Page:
Canadian journalist Donna Laframboise. Former National Post & Toronto Star columnist, past vice president of the Canadian Civil Liberties Association. New posts: Mondays & Wednesdays.
Junior publishing staff think censorship is part of their job.
12 Rules for Life: An Antidote to Chaos has sold an estimated 5 million copies. Written by Canadian psychologist Jordan Peterson, it remains at position #13 on Amazon.com’s ‘most read‘ non-fiction list despite being two years old.
In other words, 12 Rules is a bona fide cultural phenomenon. Authored by a grownup, it explores grownup themes. Peterson has now written a sequel, Beyond Order: 12 More Rules for Life. This is great news for his publisher, Penguin Random House. Like Hollywood, publishing needs blockbusters – big successes that make up financially for all the books that sell poorly.
But a news story first published by Vice tells us the Canadian office of Penguin Random House is currently staffed by junior people who imagine big-picture business decisions should take into account their emotional responses and political beliefs
The lower ranks of book publishing now include young people who weren’t taught, by our publicly-funded education system, to cherish and defend free speech. Rather, they were taught that perspectives at odds with their own should be labelled hate speech and vigorously suppressed.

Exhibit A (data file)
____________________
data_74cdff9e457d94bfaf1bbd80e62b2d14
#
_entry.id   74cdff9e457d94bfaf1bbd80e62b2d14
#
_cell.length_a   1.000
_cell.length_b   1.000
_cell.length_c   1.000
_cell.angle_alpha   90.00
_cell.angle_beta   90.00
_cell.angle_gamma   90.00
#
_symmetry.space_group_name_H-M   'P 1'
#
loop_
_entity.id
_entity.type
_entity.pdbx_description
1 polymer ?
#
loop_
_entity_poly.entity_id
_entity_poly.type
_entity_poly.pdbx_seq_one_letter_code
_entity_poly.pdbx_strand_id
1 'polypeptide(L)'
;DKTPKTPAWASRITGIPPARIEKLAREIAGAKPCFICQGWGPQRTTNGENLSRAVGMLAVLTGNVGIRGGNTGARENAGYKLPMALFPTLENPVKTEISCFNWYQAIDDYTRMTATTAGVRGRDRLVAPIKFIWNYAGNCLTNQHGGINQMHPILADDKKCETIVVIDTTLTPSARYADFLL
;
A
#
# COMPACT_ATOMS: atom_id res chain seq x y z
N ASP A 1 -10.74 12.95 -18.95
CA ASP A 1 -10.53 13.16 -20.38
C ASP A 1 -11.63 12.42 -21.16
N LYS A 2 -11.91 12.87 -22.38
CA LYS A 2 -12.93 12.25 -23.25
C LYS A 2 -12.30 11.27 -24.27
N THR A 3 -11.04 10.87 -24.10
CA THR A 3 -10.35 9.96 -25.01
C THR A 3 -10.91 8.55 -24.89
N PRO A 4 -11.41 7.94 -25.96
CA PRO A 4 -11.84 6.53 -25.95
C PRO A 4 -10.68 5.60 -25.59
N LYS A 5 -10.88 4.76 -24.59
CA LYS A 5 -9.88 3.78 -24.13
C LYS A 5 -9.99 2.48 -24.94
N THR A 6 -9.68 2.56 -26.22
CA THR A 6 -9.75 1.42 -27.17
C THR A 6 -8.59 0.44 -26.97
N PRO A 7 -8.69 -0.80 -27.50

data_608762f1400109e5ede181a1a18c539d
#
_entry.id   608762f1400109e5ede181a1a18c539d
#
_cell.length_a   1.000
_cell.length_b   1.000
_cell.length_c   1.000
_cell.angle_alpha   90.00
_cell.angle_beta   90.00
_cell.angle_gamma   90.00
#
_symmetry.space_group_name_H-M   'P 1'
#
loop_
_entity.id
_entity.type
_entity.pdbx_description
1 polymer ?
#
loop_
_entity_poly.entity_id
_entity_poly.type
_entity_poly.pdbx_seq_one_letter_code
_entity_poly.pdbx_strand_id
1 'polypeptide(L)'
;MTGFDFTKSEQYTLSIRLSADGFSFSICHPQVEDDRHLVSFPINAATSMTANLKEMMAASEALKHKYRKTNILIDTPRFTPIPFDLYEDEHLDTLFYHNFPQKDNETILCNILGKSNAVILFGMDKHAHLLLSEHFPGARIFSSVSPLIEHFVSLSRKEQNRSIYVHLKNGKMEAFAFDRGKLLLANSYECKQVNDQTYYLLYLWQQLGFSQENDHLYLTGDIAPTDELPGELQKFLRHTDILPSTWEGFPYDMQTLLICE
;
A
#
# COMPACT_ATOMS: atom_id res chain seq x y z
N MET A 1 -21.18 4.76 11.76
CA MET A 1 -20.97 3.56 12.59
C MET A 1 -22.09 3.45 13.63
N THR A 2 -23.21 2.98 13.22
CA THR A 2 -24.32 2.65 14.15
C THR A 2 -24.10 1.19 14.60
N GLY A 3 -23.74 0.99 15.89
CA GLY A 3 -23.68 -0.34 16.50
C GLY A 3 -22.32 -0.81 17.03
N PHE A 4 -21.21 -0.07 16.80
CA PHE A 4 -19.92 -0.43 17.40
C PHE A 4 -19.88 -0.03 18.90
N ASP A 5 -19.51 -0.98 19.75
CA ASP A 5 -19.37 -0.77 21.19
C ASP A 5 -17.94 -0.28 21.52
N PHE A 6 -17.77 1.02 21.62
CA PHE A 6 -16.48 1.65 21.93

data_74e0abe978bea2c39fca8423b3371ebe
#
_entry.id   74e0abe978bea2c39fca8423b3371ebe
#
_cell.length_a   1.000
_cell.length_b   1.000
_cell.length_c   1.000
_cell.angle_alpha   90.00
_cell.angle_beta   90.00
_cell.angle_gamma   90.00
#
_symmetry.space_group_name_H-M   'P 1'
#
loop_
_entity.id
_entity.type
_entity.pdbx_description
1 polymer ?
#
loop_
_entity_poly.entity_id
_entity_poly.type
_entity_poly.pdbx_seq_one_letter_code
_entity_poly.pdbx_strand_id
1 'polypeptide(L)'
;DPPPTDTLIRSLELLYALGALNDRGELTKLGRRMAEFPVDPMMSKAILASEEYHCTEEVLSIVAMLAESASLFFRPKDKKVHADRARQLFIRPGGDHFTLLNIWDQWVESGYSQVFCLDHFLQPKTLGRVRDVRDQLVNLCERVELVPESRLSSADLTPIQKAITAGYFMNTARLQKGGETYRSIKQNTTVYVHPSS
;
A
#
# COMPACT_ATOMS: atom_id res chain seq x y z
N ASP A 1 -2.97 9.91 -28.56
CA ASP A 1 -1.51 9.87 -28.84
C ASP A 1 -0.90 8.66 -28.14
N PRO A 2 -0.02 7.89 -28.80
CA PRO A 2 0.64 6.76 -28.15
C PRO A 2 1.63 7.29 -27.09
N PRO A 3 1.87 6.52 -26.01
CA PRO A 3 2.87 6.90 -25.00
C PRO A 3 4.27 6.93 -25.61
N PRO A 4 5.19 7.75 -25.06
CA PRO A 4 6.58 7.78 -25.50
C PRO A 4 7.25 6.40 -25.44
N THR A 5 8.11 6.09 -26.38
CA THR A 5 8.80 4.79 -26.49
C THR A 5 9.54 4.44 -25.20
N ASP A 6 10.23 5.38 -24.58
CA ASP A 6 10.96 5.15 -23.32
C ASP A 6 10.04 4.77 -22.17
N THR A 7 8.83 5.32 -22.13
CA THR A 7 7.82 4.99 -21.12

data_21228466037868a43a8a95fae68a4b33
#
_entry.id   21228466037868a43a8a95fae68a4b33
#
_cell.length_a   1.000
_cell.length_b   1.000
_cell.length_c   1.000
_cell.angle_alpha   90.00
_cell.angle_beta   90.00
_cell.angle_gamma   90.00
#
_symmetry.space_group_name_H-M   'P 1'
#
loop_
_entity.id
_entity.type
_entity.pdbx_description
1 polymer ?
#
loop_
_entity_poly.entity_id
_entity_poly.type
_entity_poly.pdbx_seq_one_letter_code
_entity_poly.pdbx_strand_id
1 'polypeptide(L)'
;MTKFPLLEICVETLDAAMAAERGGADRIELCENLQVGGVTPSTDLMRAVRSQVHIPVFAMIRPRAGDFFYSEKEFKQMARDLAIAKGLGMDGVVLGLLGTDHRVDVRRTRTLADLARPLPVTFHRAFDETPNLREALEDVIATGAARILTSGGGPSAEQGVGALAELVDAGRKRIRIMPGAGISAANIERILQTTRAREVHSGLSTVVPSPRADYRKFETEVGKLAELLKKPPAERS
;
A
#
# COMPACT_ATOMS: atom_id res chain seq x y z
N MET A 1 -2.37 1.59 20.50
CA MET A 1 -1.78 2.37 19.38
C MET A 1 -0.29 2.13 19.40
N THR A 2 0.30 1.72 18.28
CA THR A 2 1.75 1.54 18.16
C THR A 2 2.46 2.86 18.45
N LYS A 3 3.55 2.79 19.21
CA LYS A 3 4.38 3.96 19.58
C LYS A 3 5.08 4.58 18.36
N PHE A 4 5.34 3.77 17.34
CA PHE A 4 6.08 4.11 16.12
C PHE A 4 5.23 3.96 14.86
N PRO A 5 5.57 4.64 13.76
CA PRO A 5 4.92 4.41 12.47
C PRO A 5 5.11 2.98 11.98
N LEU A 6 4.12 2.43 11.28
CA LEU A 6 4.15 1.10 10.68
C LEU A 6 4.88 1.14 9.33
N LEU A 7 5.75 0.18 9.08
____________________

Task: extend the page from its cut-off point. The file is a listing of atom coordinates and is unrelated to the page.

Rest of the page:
During a recent staff meeting, “staff cried and expressed dismay with the publishing giant’s decision” to publish the sequel. According to these people, it isn’t good enough that Penguin Random House also publishes a range of LGBTQ+ voices. Equal opportunity isn’t what they’re after. Somewhere along the way they got the idea that working in publishing is about shutting down voices of which they personally disapprove. Rather than expanding intellectual discourse, they think their mission is to make the world smaller, narrower, more conformist.
But life is about tradeoffs. You want the prestige of working for a publisher that’s a household name? You want employee benefits, such as dental care? You want to feel confident your salary will be deposited in your bank account like clockwork each payday? None of that happens at small, marginal publishers in which the political views of staffers determine business decisions.
There’s nothing stopping employees who feel they should be working for a politically correct publisher from doing so. Penguin Random House needs to wish them well, and politely hold the door for them.
|Beyond Order: 12 More Rules for Life
|12 Rules for Life: An Antidote to Chaos